Poddy is not White.

On the spaceship Poddy and Clark make a friend and get to enjoy extravagant dinners and dances. Poddy learns a lot about how to fly a spaceship and, along the way, readers will learn quite a bit about space travel, including... Read More

SFM: Adam Christopher, Alex Bledsoe, Will McIntosh, Matt Wallace, Keith Brooke and Eric Brown

Short Fiction Monday: There is so much free or inexpensive short fiction available on the internet these days. Here are a few stories we read this week that we wanted you to know about.



“Brisk Money” by Adam Christopher (2014, $0.99 for Kindle, free at Tor.com)

Ray is an electromatic man — a full-metal private investigator in 1960s Los Angeles — with a functional memory which must be reset every twenty-four hours. He relies on his assistant, Ada, an artificial intelligence who lives in a bank of computers, to keep him up-to-date on jobs, assignments, and information that isn’t hard-wired into his behavioral circuits. When Ray starts se... Read More

The Master: An epic game of chess

The Master by Claire North

The Master is the third and apparently final entry in Claire North’s wonderful THE GAMESHOUSE series of novellas. These stories are about a mysterious organization called The Gameshouse where elite patrons are invited to play for very high stakes. For example, they might win a prestigious political office, or they might lose the memories of their first love. Once they become involved with the Gameshouse, they belong for life and may be called on to participate in other players’ games.

In the first GAMESHOUSE novella, The Serpent, we met a 17th century Venetian woman who attempted to gain personal freedom from an abusive husband by helping another man become the doge of Venice. In the second novella, The Thief... Read More

A Necklace of Raindrops: Eight charming children’s bedtime stories

A Necklace of Raindrops by Joan Aiken

Joan Aiken’s sweet collection of eight short children’s bedtime stories, originally published in 1968, has just been released in audio format by Listening Library. The audiobook is just over 1.5 hours long and is excellently and lovingly narrated by the author’s daughter, Lizza Aiken. It contains these stories:

“A Necklace of Raindrops”  ̶  Every year on her birthday, the North Wind gives Laura Jones a new raindrop for her necklace. Each raindrop gives Laura a special power. When a jealous schoolmate steals the necklace, Laura has to find it. Fortunately, since she is such a nice girl, she has friends to help.

“The Cat Sat on the Mat”  ̶  Emma’s impoverished family lives on a broken-down bus. When a fairy gives Emma a cat that grants wishes, Emma has the chance to make... Read More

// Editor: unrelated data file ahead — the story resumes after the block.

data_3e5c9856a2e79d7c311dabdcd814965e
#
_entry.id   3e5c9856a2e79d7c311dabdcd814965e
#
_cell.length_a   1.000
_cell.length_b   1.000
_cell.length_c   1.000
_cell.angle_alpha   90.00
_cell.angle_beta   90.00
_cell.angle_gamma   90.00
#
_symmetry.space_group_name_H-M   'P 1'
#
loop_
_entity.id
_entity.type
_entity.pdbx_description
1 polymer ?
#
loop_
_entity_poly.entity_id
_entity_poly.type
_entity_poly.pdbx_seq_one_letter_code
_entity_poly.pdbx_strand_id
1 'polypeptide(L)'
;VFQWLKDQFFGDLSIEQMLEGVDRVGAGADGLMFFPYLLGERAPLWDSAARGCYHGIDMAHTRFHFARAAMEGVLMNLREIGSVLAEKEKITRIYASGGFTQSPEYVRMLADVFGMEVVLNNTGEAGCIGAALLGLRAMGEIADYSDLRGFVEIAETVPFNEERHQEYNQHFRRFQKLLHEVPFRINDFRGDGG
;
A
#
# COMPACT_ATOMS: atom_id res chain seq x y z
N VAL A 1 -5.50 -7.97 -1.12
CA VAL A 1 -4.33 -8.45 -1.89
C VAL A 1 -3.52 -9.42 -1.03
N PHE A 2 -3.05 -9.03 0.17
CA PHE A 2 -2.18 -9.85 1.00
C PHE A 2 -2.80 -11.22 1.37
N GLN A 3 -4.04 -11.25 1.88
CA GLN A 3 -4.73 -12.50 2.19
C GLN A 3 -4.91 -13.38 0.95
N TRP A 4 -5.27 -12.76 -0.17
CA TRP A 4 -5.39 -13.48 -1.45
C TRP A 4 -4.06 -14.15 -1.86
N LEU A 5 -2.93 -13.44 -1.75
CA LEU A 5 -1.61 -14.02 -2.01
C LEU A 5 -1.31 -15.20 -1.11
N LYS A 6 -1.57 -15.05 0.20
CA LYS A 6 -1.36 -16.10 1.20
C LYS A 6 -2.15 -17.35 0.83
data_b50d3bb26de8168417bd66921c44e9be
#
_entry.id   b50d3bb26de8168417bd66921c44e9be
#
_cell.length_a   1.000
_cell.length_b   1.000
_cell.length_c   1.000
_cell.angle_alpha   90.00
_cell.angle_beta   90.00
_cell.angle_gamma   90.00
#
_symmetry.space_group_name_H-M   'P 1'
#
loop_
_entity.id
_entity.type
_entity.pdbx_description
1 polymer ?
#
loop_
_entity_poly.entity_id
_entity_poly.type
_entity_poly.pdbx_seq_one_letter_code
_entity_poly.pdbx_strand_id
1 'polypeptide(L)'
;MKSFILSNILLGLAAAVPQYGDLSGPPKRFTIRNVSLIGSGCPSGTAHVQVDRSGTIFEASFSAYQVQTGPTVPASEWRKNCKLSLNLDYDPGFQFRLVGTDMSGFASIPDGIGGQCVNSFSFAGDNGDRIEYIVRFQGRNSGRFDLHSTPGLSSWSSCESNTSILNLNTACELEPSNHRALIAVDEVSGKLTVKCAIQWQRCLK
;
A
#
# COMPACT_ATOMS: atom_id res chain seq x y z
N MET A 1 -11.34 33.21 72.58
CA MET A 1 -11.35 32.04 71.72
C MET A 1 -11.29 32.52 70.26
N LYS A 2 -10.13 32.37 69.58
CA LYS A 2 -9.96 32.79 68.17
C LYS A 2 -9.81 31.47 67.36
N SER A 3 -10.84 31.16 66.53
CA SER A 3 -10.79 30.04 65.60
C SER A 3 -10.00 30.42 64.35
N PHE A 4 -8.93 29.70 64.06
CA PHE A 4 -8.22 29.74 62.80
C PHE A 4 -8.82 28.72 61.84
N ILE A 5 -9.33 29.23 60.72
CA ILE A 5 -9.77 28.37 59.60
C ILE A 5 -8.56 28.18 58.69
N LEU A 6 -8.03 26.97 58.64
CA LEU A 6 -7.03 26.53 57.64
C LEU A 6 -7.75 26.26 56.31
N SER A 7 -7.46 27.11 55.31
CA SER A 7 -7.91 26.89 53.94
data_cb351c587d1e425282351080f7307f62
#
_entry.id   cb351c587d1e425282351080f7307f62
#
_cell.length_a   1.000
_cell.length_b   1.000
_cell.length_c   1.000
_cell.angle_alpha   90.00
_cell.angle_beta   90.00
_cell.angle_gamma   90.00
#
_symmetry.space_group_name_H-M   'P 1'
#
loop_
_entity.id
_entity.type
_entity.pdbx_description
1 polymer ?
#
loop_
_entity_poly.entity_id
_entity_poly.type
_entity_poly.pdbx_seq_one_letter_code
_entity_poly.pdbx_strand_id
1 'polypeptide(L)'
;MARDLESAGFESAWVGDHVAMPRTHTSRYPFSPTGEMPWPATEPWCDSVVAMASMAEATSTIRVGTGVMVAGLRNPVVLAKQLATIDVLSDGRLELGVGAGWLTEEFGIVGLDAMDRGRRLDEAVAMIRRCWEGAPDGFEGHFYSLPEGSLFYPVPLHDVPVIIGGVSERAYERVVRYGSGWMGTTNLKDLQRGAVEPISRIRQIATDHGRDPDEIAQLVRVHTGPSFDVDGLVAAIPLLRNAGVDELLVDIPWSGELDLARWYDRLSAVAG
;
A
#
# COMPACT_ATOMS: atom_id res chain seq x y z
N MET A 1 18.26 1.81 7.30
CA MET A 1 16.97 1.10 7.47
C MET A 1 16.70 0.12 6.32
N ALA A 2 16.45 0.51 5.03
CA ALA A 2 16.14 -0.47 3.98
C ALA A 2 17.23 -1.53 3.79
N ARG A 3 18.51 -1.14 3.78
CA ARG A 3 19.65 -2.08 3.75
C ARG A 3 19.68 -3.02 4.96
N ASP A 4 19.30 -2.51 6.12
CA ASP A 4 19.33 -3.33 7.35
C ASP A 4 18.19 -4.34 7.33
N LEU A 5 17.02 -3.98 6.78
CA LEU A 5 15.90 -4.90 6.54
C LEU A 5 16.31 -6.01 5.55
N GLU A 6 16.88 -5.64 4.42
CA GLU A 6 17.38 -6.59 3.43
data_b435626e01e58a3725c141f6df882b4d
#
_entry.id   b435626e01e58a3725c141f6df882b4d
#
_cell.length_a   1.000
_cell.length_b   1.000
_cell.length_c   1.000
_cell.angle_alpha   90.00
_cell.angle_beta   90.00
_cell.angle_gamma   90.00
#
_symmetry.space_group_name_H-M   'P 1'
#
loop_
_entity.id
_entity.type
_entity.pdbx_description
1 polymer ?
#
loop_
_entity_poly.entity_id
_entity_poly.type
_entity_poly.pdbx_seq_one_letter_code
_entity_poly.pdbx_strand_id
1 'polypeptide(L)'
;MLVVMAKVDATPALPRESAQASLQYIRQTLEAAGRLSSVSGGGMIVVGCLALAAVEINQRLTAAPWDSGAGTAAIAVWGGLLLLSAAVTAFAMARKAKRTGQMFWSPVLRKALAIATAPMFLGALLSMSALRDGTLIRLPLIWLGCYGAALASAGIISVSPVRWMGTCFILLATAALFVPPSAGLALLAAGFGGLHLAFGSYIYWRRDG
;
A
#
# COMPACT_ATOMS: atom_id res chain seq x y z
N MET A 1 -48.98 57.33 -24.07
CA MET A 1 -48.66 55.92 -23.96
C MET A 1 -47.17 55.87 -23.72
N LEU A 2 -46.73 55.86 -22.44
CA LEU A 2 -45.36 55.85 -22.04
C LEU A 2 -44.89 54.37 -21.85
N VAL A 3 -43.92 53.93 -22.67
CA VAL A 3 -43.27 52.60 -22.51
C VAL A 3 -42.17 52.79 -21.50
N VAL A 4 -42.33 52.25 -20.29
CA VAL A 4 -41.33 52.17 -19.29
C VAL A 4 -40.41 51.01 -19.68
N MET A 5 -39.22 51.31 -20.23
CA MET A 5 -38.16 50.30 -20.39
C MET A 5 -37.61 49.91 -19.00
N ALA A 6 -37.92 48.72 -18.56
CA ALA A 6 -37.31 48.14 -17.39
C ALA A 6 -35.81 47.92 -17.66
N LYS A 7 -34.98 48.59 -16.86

The Star Beast: A great story buried under a lot of politics

The Star Beast by Robert A. Heinlein

The Star Beast (1954) is one of Robert A. Heinlein’s “juveniles.” When I was a kid in the late ‘70s / early '80s, I loved these and can still remember where they were located in the library of my elementary school. My dad had some at home, too, and probably still does since I’ve never known him to throw out a book. I can’t say that I love all of Heinlein’s work — in fact, I absolutely loathe some of his novels for adults — but I can give him credit for inspiring my life-long love of science fiction, so I’ve enjoyed listening to the audio versions that Blackstone Audio had recently been producing.

The Star Beast is about a teenage boy named John Thomas Stuart (the eleventh) and his pet named Lummox, a six-ton eight-legged brontosa... Read More

Newt’s Emerald: A fantastical Regency romance

Newt’s Emerald by Garth Nix

Here’s a charming young adult novel that you could file under both “Regency Romance” and “Fantasy.” In this fun story, Lady Truthful is celebrating her nineteenth birthday with her cousins when her slightly dotty father, a retired British admiral, brings out the family heirloom that Truthful will inherit in a few years. It’s an emerald that has magical power over the weather. As the admiral is displaying it, a fierce storm suddenly blows in and, in the hubbub, the emerald is stolen and the admiral is injured. To save the family heirloom, to keep its magic from falling into the wrong hands, and to protect her father’s fragile health, Truthful sets off to London to find her emerald.